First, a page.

The unexpected appearance of my anonymous benefactor.
    By some miraculous coincidence, it so happened that during the period when our family was still mourning the death of my departed father, an Indian merchant operating his business in Ukerewe, whose name was Walji Ratanji Rughani, decided on one those  days, to pay  a call to  the catholic parish priest of Kagunguli   which, at the material time  was the only establishment in the whole of Ukerewe, which was  offering primary education to both boys and girls, but only up to Standard Four level.              
      The said Indian merchant’s declared mission was quite straight forward and brief.  He had gone there to deliver a personal  message to the Parish priest, a French Canadian priest whose name was Father Vachon,  which was that:  “Because he had earned his considerable wealth in Ukerewe, it was his wish and desire, to express his  gratitude to his primary customers, the people of Ukerewe who, through their continued dedicated support, had made it possible for him to acquire the wealth that he had accumulated; and further that he wished to express his gratitude  by  offering,  ten full scholarships to deserving Ukerewe students, five boys and five girls, to enable them to pursue further education after successfully completing  their primary education at Kagunguli”. He thereafter asked the Parish priest to select, as soon as possible, the deserving beneficiaries of the scholarships, and let him have their names.   
    Now, that was an exemplary act ‘par excellence’; and indeed a shining example, of how an individual can discharge his ‘corporate responsibility’.   
   The last colonial District Commissioner of Ukerewe, one Mr. Donald Barton, said this in his book titled “An Affair with Africa” in which he gives minute details of his public service in Tanganyika.   His description of Mr. Walji, whom he apparently knew quite well, is given as follows (at page 226): “He was a public spirited man, who at the time, was financing an African youngster through Makerere University College, although he did not advertise the fact”.  I was the “African youngster at Makerere University College” being referred to therein.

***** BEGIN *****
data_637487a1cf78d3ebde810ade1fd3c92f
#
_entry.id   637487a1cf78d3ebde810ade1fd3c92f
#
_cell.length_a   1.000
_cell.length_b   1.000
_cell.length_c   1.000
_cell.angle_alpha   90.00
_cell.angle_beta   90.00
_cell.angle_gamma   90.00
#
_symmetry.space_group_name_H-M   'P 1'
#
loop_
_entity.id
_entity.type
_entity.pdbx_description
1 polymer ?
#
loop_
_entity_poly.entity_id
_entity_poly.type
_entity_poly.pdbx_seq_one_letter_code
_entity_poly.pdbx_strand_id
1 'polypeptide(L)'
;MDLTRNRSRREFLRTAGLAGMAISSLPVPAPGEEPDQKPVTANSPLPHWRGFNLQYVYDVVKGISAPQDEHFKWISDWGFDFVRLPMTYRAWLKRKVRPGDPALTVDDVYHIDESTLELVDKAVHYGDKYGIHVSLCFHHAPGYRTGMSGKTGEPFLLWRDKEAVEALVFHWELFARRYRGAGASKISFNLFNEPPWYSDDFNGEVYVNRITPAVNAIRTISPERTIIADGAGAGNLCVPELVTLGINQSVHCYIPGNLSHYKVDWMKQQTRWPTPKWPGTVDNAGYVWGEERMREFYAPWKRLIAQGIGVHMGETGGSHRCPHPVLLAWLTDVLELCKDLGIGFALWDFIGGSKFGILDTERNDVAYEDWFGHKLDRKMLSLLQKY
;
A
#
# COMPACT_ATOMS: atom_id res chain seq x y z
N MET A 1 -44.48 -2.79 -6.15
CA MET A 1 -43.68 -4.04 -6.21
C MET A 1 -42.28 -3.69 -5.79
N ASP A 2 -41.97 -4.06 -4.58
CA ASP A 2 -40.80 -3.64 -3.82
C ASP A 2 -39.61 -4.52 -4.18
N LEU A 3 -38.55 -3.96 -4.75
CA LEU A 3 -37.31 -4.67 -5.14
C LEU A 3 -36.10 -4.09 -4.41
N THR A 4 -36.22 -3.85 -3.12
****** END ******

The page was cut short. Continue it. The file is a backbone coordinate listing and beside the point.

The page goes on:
The purposeful visit described above by Mr. Walji Rughani to the Parish priest of Kagunguli (which was also my family’s parish), turned out to be my magical ‘lucky charm’.           
   Fortunately, the parish priest was aware of my plight.  He therefore urgently sent for me.  And when I arrived at his parish office, he immediately gave me the ‘great good news’, that I had been selected to be one of the recipients of Mr.Walji’s scholarships. And  because the new school year at Nyegezi had already started, he quickly  handed me a  letter of introduction  which he had already prepared, and instructed me to  report to Mr. Walji not later than the next morning,  in order to introduce myself to him, and to follow whatever  instructions he will give me.  I happily, willingly and dutifully, did as I was told. And that is how I found myself in the caring hands of this public spirited benefactor, who actually paid for my educational needs, all the way to  Makerere  University College in Kampala, Uganda;  which was affiliated to London University, and was the only one  for the whole of East Africa,  comprised of Tanganyika, Kenya and Uganda.